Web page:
From childhood up until teenage years, growing children can oftentimes experience some of the most difficult struggles they will face in their lifetimes. This isn’t because worse things tend to happen to teens, or even necessarily because teenagers are in an odd flux between parental dependence and independence. Rather, this is because the teenage brain is still growing, meaning that the teenagers’ experience is interpreted by an inherently flawed mind, that tends to magnify or distort situations that might not even be problematic.

Of course, situations that are problematic present an even greater risk to teens. One problem faced by today’s teens unique to current and future generations is cyberbullying. While this is a new problem, it isn’t an insignificant one. When problems like this can take up all of a teen’s even start effecting their education and social lives.

That’s why, without being too intrusive of course, parents should step in where possible to combat cyberbullying. This can range from running monitoring software to interacting with your child on social media. In either case, teens shouldn’t be left to their own devices online. While they should have some freedom, it should be moderated freedom rather than unbridled access to the limitless content of the web.

How to Recognize Cyberbullying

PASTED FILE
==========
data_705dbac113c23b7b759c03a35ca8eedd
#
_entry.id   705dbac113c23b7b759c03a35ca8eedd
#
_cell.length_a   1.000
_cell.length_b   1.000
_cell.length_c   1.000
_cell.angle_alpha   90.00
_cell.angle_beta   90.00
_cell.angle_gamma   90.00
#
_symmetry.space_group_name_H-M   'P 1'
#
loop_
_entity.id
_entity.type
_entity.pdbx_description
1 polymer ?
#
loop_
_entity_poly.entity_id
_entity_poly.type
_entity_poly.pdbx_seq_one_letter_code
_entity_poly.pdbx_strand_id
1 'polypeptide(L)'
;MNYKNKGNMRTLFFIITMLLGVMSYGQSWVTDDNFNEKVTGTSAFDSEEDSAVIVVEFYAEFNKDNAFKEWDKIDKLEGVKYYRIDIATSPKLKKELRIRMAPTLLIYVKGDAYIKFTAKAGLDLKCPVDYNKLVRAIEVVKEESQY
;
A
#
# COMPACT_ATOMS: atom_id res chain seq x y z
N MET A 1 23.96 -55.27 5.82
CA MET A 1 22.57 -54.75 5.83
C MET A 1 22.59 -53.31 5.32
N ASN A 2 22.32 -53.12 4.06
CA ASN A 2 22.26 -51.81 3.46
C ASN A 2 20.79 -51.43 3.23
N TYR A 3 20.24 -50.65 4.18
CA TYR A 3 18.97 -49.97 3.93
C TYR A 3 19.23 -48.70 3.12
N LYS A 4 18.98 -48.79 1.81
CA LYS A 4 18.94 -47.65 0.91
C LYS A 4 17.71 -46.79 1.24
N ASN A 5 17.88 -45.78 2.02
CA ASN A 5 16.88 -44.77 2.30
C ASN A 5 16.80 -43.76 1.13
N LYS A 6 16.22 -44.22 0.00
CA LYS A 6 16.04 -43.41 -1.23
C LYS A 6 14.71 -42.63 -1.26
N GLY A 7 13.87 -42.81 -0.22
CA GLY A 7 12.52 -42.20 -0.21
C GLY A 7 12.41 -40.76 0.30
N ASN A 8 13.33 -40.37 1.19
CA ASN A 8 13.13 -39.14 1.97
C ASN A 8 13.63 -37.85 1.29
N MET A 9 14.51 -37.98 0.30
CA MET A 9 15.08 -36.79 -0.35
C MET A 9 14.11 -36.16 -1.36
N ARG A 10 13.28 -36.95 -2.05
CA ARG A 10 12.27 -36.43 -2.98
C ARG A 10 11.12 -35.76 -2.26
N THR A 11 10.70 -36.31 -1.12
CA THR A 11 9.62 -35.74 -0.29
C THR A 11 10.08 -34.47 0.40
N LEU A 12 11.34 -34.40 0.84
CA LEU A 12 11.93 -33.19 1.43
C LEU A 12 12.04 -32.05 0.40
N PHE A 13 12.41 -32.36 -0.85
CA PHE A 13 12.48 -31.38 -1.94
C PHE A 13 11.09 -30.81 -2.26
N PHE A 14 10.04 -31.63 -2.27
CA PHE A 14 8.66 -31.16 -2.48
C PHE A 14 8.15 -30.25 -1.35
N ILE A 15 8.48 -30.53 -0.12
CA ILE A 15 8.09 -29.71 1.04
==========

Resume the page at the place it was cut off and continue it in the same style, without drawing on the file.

If you think your child might be facing their own cyberbully, but is too nervous or embarrassed to tell you, consider their online habits. Both increased and decreased usage of the internet could be the result of cyberullying, depending on your child’s individual case. Any offbeat or dejected emotions accompanying a change in internet usage patterns could be an indicator of cyberbullying.

What to Do About Cyberullying

Below are tips for parents of children who are being cyberbullied:

Teach confidence. While this can’t be the entirety of your cyberbullying prevention strategy, raising confident kids will better equip them to deal with bullies, both physical and digital, when the time comes.

Create safe spaces at home. By designating zones at home where technology is forbidden, children will feel that they have the capability to escape their bully. This is one way to support a cyberbullied teen without facing the issue directly.

Monitor Your Child’s Friend Requests. A good amount of the time, the bullies online are ones who your teen barely knows. This makes it easier for them to act in malicious ways. By encouraging your teen to only accept friend request from friends they truly know, this situation can be better avoided.

Save evidence. If it comes down to needing to involve the school or parents, take advantage of technology and save evidence. This will make things far easier down the line.

Helping Your Child

At the end of the day, your goal as a parent is to make sure your child is safe and content online. This can be a delicate balance, due to the fact that modern children and teens interact socially online nowadays. Limiting their internet use too much can put a damper on what may otherwise be a healthy, digital social life.

Ultimately, you should treat bullying online like bullying in person. While you can’t prevent them from encountering bullies in the real world, you can equip them to deal with the problem.

For more information, see the infographic below.

Cyberbullying info graphic